Make it work like a typewriter?

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Make it work like a typewriter?

Tao Joannes
Yo!

I'm using vim to write a novel, and lots of other short stories, etc.

One problem I always have is that I find it difficult to resist the temptation to go back and edit while I'm doing the initial draft. 

I've got a script that handles file management, wordcount, backups, etc, that's working pretty well, and I'd like to work in a "drafting" mode that will make VIM work like a typewriter.

What I mean is that the navigation is gone, except for switching between insert and command mode.  All I want is type, space, enter, and escape, basically, having it go automatically to the end of the file when opening would be nice, too.

I know I could do it with a 'cat' command that captures standard in and appends it to whatever file I'm editing, but that would get kludgy on the scripting, so I'd much rather just have an alternate vimrc that made it behave as specified. I'd have a toggle setting for "draft" or "revision" mode, then would select the files by number using a case/select.

I've forgotten more about vi commands, etc, than I can remember now, so any help to get this working would be greatly appreciated. 

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Re: Make it work like a typewriter?

bill lam
Assuming you are serious, I suggest notepad would be a better starting
point. At least you don't have to constantly switch between insert and
normal mode.

ymmv

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Re: Make it work like a typewriter?

Tony Mechelynck
In reply to this post by Tao Joannes
On 07/11/10 07:22, Tao Joannes wrote:

> Yo!
>
> I'm using vim to write a novel, and lots of other short stories, etc.
>
> One problem I always have is that I find it difficult to resist the
> temptation to go back and edit while I'm doing the initial draft.
>
> I've got a script that handles file management, wordcount, backups, etc,
> that's working pretty well, and I'd like to work in a "drafting" mode
> that will make VIM work like a typewriter.
>
> What I mean is that the navigation is gone, except for switching between
> insert and command mode.  All I want is type, space, enter, and escape,
> basically, having it go automatically to the end of the file when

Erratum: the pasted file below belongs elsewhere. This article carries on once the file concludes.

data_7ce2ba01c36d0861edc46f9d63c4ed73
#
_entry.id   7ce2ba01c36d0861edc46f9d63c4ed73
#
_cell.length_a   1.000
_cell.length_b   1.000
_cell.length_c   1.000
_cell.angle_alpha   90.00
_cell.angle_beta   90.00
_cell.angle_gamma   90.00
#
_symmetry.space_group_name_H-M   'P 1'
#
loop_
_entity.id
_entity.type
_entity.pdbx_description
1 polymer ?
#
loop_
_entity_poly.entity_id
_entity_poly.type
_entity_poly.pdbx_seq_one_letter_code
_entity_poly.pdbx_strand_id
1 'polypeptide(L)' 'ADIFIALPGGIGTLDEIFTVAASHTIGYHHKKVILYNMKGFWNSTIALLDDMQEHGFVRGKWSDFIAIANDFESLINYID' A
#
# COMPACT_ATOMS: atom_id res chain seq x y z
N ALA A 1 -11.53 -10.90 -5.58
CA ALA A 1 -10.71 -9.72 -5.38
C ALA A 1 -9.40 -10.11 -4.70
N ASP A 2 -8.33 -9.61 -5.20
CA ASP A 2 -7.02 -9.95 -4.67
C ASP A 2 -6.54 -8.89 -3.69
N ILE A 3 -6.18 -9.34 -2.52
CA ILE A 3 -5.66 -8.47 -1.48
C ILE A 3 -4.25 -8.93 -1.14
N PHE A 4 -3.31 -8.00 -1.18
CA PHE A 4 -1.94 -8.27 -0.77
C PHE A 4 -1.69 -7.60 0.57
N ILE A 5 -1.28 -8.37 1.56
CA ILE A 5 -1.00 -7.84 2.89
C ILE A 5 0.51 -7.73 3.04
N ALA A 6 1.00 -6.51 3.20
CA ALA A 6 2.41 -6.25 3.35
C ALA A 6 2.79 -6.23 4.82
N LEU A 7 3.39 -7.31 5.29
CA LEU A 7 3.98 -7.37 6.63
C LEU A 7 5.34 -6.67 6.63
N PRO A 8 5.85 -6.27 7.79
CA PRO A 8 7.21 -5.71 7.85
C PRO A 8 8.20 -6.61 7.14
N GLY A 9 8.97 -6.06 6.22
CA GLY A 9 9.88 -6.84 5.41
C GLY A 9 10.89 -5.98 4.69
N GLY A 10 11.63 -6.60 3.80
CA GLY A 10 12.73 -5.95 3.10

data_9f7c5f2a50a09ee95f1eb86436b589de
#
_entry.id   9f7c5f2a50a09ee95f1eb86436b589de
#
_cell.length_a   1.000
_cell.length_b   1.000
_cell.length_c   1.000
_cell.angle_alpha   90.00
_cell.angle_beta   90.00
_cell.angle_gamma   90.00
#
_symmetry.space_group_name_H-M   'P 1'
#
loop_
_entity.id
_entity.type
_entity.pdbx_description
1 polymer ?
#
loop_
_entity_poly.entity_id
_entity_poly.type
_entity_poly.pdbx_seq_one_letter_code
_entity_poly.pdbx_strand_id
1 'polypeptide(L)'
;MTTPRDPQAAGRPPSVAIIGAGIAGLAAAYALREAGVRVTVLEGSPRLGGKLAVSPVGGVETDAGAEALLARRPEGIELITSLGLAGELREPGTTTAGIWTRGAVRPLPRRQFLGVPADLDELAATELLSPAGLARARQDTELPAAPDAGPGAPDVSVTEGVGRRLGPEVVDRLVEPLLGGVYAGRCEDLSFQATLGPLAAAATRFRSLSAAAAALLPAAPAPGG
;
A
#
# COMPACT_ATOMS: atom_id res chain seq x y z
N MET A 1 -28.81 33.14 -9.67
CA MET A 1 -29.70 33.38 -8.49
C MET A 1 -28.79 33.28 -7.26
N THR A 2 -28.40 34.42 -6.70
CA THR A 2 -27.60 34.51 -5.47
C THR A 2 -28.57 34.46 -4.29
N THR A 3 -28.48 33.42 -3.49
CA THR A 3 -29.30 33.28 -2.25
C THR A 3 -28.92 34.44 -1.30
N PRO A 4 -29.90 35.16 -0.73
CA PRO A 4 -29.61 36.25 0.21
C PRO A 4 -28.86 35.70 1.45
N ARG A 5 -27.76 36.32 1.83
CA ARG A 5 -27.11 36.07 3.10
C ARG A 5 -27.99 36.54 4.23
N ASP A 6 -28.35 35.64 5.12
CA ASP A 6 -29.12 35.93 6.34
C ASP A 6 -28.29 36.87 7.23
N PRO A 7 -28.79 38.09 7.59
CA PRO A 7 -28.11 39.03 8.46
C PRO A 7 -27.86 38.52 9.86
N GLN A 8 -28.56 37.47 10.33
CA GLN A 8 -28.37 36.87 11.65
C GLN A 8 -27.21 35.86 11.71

> opening would be nice, too.
>
> I know I could do it with a 'cat' command that captures standard in and
> appends it to whatever file I'm editing, but that would get kludgy on
> the scripting, so I'd much rather just have an alternate vimrc that made
> it behave as specified. I'd have a toggle setting for "draft" or
> "revision" mode, then would select the files by number using a case/select.
>
> I've forgotten more about vi commands, etc, than I can remember now, so
> any help to get this working would be greatly appreciated.
>
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> You received this message from the "vim_use" maillist.
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Well, what about

        $r !cat

?   :-P

Please explain what is kludgy about it. Or, for context:

(untested)
        let s:save_more = &more
        set nomore
        %p
        $r !cat
        let &more = s:save_more

(omit the s: prefix (twice) if you type these at the command-line).


Another possibility (also untested) would be
        :set term=dumb

which essentially makes Vim believe that you're displaying on a
teletype-compatible terminal.

Best regards,
Tony.
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Re: Make it work like a typewriter?

Tom Link-3
In reply to this post by Tao Joannes
> What I mean is that the navigation is gone, except for switching between
> insert and command mode.  All I want is type, space, enter, and escape,
> basically, having it go automatically to the end of the file when opening
> would be nice, too.

Please see here for a starting point:
http://groups.google.com/group/vim_use/browse_frm/thread/b88f5b3acac2aff9/35ab0bbb20d7b531

Regards,
Tom

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Re: Make it work like a typewriter?

Tim Chase
In reply to this post by Tony Mechelynck
On 11/07/10 01:58, Tony Mechelynck wrote:

> On 07/11/10 07:22, Tao Joannes wrote:
>> I know I could do it with a 'cat' command that captures
>> standard in and appends it to whatever file I'm editing, but
>> that would get kludgy on the scripting, so I'd much rather
>> just have an alternate vimrc that made it behave as
>> specified. I'd have a toggle setting for "draft" or
>> "revision" mode, then would select the files by number using
>> a case/select.
>
> Well, what about
>
>    $r !cat

Does this differ any from just using "append" (":help :a") mode?

   :$a

other than that you end it by typing a lone period on the line
instead of with an EOF? (and the cautioned "lines-beginning with
a backslash", though if Tao is writing a novel, I expect this is
less of a concern...I can't think of many novels I've read that
contain back-slashes unless you're also including markup)

-tim



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Re: Make it work like a typewriter?

Christian Brabandt
In reply to this post by Tao Joannes
On Sun, November 7, 2010 7:22 am, Tao Joannes wrote:

> Yo!
>
> I'm using vim to write a novel, and lots of other short stories, etc.
>
> One problem I always have is that I find it difficult to resist the
> temptation to go back and edit while I'm doing the initial draft.